Understanding and Treating Triple-Negative Breast Cancer: Page 2 of 3
Understanding and Treating Triple-Negative Breast Cancer: Page 2 of 3
The inferior prognosis associated with triple-negative breast cancer was originally recognized in the initial studies examining outcome by intrinsic subtype. These studies uniformly demonstrated a poorer prognosis among patients with breast cancer classified as “basal-like,” particularly compared to those in good-prognosis subclasses (ie, luminal A) via gene expression profiling.[3,4] Interestingly, classic prognostic profiles applied to a set of basal-like breast cancers (ie, 70-gene profile, recurrence score, and activated wound response signature) uniformly gave poor-prognosis signatures despite significant variations in methodology and little overlap in individual genes.
Population-based studies have also demonstrated reduced breast cancer–specific survival among patients with triple-negative disease as compared with luminal phenotypes.[27,28] A recently reported Canadian series evaluating prognosis in over 1,500 women illustrated an increased likelihood of distant recurrence (hazard ratio [HR] = 2.6, P < .0001) and death (HR = 3.2, P < .0001) among women with triple-negative breast cancer compared to non–triple-negative disease. Interestingly, the pattern of recurrence over a 5-year follow-up period was substantially different among groups. Women with triple-negative breast cancer were much more likely to develop a recurrence during the first 3 years following therapy with rapid declines thereafter. Patients with non–triple-negative disease demonstrated more consistent rates of recurrence over the follow-up period.
Patterns of Recurrence
In addition to a distinct pattern of timing of recurrence, we are increasingly recognizing unique patterns of relapse site among triple-negative breast cancer patients. Studies have consistently shown that more aggressive visceral and soft-tissue relapse are more common and bone relapse less common among those diagnosed with triple-negative vs ER-positive disease.[6,36]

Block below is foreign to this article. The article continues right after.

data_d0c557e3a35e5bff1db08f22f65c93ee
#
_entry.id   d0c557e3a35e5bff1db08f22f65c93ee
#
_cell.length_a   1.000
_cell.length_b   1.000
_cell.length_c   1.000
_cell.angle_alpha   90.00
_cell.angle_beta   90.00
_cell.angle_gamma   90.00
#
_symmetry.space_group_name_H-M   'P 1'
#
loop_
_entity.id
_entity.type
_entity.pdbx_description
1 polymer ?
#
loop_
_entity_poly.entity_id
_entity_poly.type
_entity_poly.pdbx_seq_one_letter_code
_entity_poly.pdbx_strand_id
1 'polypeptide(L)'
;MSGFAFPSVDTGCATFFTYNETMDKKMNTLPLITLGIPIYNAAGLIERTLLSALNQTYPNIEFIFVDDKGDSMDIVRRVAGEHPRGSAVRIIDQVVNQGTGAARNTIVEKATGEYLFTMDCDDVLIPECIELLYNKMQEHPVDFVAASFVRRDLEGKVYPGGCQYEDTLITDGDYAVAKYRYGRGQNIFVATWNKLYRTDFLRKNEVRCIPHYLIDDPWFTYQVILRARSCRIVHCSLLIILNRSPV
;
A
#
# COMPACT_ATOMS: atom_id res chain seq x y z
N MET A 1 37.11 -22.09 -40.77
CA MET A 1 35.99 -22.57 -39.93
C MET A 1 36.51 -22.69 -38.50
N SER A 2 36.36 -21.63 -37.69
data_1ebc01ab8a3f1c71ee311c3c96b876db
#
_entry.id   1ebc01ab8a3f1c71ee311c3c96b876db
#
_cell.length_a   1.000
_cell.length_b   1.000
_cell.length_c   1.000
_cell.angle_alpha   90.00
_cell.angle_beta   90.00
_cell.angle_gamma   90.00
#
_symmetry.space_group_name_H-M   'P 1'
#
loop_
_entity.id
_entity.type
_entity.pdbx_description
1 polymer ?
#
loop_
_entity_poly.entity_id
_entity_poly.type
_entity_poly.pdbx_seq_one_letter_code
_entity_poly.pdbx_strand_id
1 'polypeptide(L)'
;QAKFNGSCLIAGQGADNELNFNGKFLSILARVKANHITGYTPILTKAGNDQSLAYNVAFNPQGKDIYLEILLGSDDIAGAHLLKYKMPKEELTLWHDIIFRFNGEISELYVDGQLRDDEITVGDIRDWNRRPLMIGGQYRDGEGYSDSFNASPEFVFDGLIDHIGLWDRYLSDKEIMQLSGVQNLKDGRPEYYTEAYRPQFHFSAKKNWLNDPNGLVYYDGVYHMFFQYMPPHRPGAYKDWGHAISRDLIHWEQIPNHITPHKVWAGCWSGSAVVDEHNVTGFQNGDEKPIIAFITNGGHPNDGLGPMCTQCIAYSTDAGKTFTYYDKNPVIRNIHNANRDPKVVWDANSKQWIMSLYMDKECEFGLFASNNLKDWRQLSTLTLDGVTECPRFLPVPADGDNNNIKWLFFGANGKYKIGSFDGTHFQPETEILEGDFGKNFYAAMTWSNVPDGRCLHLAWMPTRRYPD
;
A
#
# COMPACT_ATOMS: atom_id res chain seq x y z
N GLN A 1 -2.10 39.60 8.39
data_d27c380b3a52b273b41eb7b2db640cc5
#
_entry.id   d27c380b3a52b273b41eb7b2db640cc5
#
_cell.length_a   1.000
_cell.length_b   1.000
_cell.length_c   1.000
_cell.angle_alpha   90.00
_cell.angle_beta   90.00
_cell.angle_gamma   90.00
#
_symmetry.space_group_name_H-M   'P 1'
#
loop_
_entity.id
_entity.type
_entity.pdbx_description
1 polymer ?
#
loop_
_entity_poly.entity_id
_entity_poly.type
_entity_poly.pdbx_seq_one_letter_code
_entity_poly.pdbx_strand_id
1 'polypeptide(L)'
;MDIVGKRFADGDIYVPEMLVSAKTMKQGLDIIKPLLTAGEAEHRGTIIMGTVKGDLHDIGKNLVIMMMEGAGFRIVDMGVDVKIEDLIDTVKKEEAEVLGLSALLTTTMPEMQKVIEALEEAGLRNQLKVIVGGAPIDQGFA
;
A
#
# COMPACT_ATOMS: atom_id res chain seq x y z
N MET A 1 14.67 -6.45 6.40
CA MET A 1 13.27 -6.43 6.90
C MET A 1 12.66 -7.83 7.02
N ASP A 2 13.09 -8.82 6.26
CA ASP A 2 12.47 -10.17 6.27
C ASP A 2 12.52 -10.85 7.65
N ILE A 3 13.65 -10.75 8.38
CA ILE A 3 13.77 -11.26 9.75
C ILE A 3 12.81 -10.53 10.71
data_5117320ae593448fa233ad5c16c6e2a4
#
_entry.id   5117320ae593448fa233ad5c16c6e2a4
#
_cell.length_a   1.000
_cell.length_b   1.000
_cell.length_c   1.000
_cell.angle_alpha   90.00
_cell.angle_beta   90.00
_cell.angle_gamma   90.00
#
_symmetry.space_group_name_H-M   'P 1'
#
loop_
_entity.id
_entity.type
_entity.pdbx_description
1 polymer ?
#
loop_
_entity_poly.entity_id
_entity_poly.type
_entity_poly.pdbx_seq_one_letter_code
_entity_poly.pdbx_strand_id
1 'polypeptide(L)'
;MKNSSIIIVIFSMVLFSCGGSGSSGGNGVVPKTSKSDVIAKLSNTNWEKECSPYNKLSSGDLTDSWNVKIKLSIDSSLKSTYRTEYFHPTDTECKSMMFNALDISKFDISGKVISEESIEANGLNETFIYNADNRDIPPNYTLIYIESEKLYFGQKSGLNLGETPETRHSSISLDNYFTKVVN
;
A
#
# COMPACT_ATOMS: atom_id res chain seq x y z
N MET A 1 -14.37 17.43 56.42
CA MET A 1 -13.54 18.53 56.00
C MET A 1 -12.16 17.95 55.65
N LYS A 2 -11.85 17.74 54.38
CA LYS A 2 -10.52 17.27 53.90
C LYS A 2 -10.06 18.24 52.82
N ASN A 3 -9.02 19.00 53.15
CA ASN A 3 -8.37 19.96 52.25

Among 344 patients with lymph node–negative breast tumors treated solely with local therapy, the intrinsic gene list was applied to classify molecular subtypes (ie, luminal, basal, HER2-positive, etc), such that site-specific patterns of relapse could be determined. Bone relapse was more likely to occur in luminal subtypes (especially luminal A, P = .056) but less likely in the basal-like phenotypes (P = .0001). Lung metastasis was more frequently observed in the basal-like subtype (P = .01) and less likely among luminal subtypes (P = .019). Finally, of the 14 cases of brain metastasis observed in this series, 8 were basal-like in origin (P = .035) compared to only 2 of luminal origin (P = .0031), indicating a predilection for brain metastasis among patients diagnosed with triple-negative disease.
An estimated 15% of all patients diagnosed with breast cancer will develop brain metastasis. This figure, however, is likely an underestimate, as autopsy studies report a 30% rate of subclinical disease. Despite currently available therapies including corticosteroids, whole-brain radiotherapy, surgical resection, stereotactic radiosurgery, and supportive care, survival following a diagnosis of brain metastasis remains quite poor, with a median survival of only 6 months and 1-year survival approximating 20%.[37,38] The increased incidence of brain metastasis among patients with HER2-positive metastatic breast cancer has been documented for several years, and targeted therapeutics—namely lapatinib (Tykerb)—have shown promise in the treatment of HER2-positive trastuzumab (Herceptin)-refractory, progressive brain metastasis.[39,40]
More recent studies highlight the frequency and aggressiveness of intracranial metastasis in triple-negative breast cancer, although similar systemic strategies are not yet available. In a series of over 3,000 patients with brain metastasis arising from breast cancer treated from 1989 to 2006, multivariate analysis indicated that triple-negative status was the greatest risk factor for the development of cerebral metastasis (odds ratio [OR] = 4.16; P < .001), above that of HER2-positive status (OR = 3.43; P = .005). The median interval between primary diagnosis and cerebral relapse was shorter among patients with triple-negative breast cancer than non–triple-negative (22 vs 51 months, OR = 2.7; P < .0001), with a trend toward worse survival after the diagnosis of brain metastasis (4 vs 8 months; P = NS) .